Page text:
Helfir – The Journey Review

It’s all about the journey, so the saying goes. For me, the journey from album discovery to album listening to album review is often the highlight of my week, regardless of the ultimate destination (read: rating). For Luca Mazzotta, the one man behind the one-man Helfir project, The Journey is his third release, and one that takes its title very seriously. Taking the helm on every instrument, real and programmed, Mazzotta’s ambitions and inspirations, including such names as Katatonia and Porcupine Tree, are unleashed over fifty minutes of honest, dark, and remarkably flexible music. Was this a journey worth taking on?

Billed as an act of “dark rock melodies and gothic metal,” The Journey takes on an interesting array of styles as it carries you from beginning to end over three segments. The album opens with “The Game,” a detached, cold, and largely electronic tune that features Mazzotta singing an emotionless tune with guitars providing only light accents in the chorus. By the end of the album, “Silent Path” offers dark, moody, doom-esque gothic metal with inventive riffing and simple but effective melodies that linger in the mind. Similar to The Ocean‘s Pelagial, The Journey creeps along, becoming darker, heavier, and grimmer bit by bit until it ends a different beast altogether than when it began. As a result, I think of Helfir as offering less “dark rock meets gothic metal” and more “dark rock and gothic metal at the same time, somehow.” To complicate a simple concept, this is sort of what I imagine would happen if a doom metal act like Swallow the Sun approached their craft the same way Crown of Autumn approaches melodeath – stripped to bare essentials and focusing more strongly on atmosphere than fancy instrument work.

So what do you get when you gracefully squish these influences together? In a single phrase, mood metal. Helfir creates gloomy soundscapes and seizes on dark, cold impulses while maintaining its minimalistic style. In the front half of the album, acoustic pieces like “In My Dream” are deeply affecting, while latter-half pieces like “Tied to the Ground” leave a sense of impending doom upon the listener. The transition across the runtime feels natural and expected, though it does unfortunately lead to the album being a little bit back-loaded. I don’t say that because I hate that which is not metal (if anything, I like it too much, given what I’m supposed to write about here), but simply because The Journey showcases Helfir as a stronger gothic/doom metal band than an atmospheric/dark rock project. Still, the album has some serious flow, and a capable production that gives the album grit, atmosphere, and actually lets you hear the bass, all of which are good things to have in music of any sort.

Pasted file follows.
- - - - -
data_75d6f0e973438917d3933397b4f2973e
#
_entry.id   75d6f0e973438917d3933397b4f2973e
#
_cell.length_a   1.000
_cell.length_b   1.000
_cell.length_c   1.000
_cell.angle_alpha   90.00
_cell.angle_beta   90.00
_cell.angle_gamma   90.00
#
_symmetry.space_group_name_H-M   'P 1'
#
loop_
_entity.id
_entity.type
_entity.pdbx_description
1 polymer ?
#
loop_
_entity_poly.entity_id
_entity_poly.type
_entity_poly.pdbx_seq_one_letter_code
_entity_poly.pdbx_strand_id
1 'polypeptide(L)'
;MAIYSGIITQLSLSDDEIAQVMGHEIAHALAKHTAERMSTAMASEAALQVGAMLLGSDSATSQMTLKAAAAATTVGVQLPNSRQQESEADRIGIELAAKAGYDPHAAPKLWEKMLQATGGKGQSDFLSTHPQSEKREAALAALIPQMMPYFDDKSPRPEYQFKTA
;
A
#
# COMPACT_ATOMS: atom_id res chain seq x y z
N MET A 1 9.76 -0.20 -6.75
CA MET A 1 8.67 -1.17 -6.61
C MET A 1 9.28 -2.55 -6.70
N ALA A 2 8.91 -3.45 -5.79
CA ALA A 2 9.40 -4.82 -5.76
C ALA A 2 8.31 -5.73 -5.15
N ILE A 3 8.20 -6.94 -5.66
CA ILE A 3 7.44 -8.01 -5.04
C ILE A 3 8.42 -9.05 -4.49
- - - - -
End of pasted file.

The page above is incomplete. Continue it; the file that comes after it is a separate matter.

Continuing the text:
The problem, then, is that the music isn’t very engaging. It’s enjoyable, make no mistake, but like I said before, it’s mood music. The Journey is a bleak, cloudy day delivered through a decidedly detached style, and I think it winds up being a little much. The production, although clear, is also quiet, and while I’m certain the lack of immediacy is intentional, it also feels like a missed opportunity on songs like “No Escape,” a straightforward rocker with a memorable chorus that toes the line between metal and alternative rock. “The Past” features some really cool guitar work along the verses, but Mazzotta’s singing is flat, unemotional. Given how he performs elsewhere in The Journey, I believe that this too is an intentional choice, but I don’t think the juxtaposition works so well.

I won’t discount the possibility that I simply don’t “get” The Journey like Helfir intends. I like it, certainly, and appreciate that album is cohesive in a way that most albums just aren’t. The songwriting and overall approach just doesn’t grab me the way I feel that it should. I can see myself returning here for that aforementioned bleak, cloudy day, but perhaps not much more than that. Still, any project – and especially any one-man project – that can create an album that flows this well while capturing so many different styles is one worth keeping an eye on, so that is exactly what I will be doing.


Rating: 2.5/5.0
DR: 8 | Format Reviewed: 256 kbps mp3
Label: My Kingdom Music
Websites: helfir.bandcamp.com | facebook.com/helfirofficial
Released Worldwide: November 6th, 2020

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